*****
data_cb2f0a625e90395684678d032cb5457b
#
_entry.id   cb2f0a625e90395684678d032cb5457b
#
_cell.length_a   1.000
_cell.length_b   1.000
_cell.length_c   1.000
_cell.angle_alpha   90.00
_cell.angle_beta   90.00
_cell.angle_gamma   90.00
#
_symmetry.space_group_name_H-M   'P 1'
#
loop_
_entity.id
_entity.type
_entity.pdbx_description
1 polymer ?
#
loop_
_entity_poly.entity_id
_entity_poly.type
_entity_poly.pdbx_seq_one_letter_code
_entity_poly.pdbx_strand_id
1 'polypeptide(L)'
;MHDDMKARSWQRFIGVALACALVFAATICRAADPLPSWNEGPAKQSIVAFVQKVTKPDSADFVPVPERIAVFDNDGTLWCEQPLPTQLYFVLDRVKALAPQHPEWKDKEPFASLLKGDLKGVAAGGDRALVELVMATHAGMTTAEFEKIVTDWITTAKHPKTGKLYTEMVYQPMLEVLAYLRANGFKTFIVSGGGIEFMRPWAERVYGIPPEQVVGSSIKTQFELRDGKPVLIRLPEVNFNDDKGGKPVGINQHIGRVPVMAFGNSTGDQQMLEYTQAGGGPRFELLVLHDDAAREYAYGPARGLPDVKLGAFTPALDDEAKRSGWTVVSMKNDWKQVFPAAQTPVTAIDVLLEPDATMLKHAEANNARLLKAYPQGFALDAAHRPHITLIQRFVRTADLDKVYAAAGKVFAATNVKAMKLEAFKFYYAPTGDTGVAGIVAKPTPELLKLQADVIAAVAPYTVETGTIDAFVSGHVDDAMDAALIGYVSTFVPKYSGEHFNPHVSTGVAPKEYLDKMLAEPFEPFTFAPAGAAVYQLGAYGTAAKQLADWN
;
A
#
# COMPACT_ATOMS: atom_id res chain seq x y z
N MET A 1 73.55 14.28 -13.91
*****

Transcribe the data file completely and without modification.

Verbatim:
data_cb2f0a625e90395684678d032cb5457b
#
_entry.id   cb2f0a625e90395684678d032cb5457b
#
_cell.length_a   1.000
_cell.length_b   1.000
_cell.length_c   1.000
_cell.angle_alpha   90.00
_cell.angle_beta   90.00
_cell.angle_gamma   90.00
#
_symmetry.space_group_name_H-M   'P 1'
#
loop_
_entity.id
_entity.type
_entity.pdbx_description
1 polymer ?
#
loop_
_entity_poly.entity_id
_entity_poly.type
_entity_poly.pdbx_seq_one_letter_code
_entity_poly.pdbx_strand_id
1 'polypeptide(L)'
;MHDDMKARSWQRFIGVALACALVFAATICRAADPLPSWNEGPAKQSIVAFVQKVTKPDSADFVPVPERIAVFDNDGTLWCEQPLPTQLYFVLDRVKALAPQHPEWKDKEPFASLLKGDLKGVAAGGDRALVELVMATHAGMTTAEFEKIVTDWITTAKHPKTGKLYTEMVYQPMLEVLAYLRANGFKTFIVSGGGIEFMRPWAERVYGIPPEQVVGSSIKTQFELRDGKPVLIRLPEVNFNDDKGGKPVGINQHIGRVPVMAFGNSTGDQQMLEYTQAGGGPRFELLVLHDDAAREYAYGPARGLPDVKLGAFTPALDDEAKRSGWTVVSMKNDWKQVFPAAQTPVTAIDVLLEPDATMLKHAEANNARLLKAYPQGFALDAAHRPHITLIQRFVRTADLDKVYAAAGKVFAATNVKAMKLEAFKFYYAPTGDTGVAGIVAKPTPELLKLQADVIAAVAPYTVETGTIDAFVSGHVDDAMDAALIGYVSTFVPKYSGEHFNPHVSTGVAPKEYLDKMLAEPFEPFTFAPAGAAVYQLGAYGTAAKQLADWN
;
A
#
# COMPACT_ATOMS: atom_id res chain seq x y z
N MET A 1 73.55 14.28 -13.91